Marcel Proust 1992. In search of lost time. Volume 1. Swann’s Way. Translated by C.K. Scott Moncrieff and Terence Kilmartin. Revised by D.J. Enright. New York: The Modern Library.

A stream, or rather a lake, of conciousness outside of time. Yet despite the long beautiful and precise sentences to me the endless swirling childhood neuroses often obscure Proust’s evident grander plan (of trying to step past the passage of time). Even if the neuroses are further to the fore than the author and most subsequent admirers would like to think, anyone must grant that the author knew his destination before first raising his quill.

These paragraphs seem central to Proust’s philosophy, or at least his ambition for the novel:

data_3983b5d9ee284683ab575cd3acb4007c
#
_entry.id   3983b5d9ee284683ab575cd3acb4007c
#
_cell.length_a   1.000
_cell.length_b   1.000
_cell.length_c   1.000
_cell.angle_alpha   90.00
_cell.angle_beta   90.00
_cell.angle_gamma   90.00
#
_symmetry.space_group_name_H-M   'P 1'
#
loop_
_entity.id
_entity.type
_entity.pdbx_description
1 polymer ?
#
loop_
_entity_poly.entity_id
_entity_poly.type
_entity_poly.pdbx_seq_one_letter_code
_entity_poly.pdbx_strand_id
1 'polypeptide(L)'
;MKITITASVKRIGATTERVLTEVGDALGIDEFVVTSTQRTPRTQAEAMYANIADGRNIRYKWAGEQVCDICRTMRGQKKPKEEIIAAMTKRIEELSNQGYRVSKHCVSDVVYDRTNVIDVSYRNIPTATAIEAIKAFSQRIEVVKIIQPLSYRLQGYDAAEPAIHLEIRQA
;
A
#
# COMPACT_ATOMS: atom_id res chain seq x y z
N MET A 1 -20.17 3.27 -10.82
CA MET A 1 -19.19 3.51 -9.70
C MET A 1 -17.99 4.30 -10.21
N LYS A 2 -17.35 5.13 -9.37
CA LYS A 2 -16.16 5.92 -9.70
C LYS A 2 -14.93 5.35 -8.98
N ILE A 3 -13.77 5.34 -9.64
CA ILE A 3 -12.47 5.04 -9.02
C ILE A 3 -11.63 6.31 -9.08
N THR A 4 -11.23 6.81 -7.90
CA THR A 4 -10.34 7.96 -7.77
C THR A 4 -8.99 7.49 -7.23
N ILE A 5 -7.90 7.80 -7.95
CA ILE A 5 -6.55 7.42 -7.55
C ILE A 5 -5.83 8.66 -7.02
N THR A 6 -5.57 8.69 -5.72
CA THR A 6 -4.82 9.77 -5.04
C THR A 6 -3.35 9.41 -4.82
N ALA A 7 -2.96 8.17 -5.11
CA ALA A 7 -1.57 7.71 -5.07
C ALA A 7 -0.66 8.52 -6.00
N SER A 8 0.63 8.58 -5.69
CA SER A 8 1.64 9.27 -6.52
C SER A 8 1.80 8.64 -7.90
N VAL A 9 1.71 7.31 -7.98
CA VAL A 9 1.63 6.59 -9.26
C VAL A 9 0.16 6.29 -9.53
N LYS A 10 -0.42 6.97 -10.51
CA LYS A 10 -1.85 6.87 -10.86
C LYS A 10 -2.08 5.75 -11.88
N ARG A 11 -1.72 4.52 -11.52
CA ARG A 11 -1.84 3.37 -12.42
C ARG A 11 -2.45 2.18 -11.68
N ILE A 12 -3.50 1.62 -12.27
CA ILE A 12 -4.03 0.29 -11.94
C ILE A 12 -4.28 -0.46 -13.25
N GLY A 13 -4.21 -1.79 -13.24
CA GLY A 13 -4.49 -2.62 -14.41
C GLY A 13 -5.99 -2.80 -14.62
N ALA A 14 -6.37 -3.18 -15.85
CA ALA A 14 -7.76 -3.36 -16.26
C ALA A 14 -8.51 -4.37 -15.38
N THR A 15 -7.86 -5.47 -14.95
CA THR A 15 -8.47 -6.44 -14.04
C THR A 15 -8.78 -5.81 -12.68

I feel that there is much to be said for the Celtic belief that the souls of those whom we have lost are held captive in some inferior being, in an animal, in a plant, in some inanimate object, and thus effectively lost to us until the day (which to many never comes) when we happen to pass by the tree or to obtain posession of the object which forms their prison … and as soon as we have recognised them the spell is broken. Delivered by us, they have overcome death and return to share our life.

And so it is with our past …

[~p. 47 of the most recent Penguin edition]

For all that, give me Patrick White, who can do all this without the 7 volume challenge, and with a narrative, or at least some events, thrown in for free. Proust takes pains to avoid any such trajectory; that is his whole point.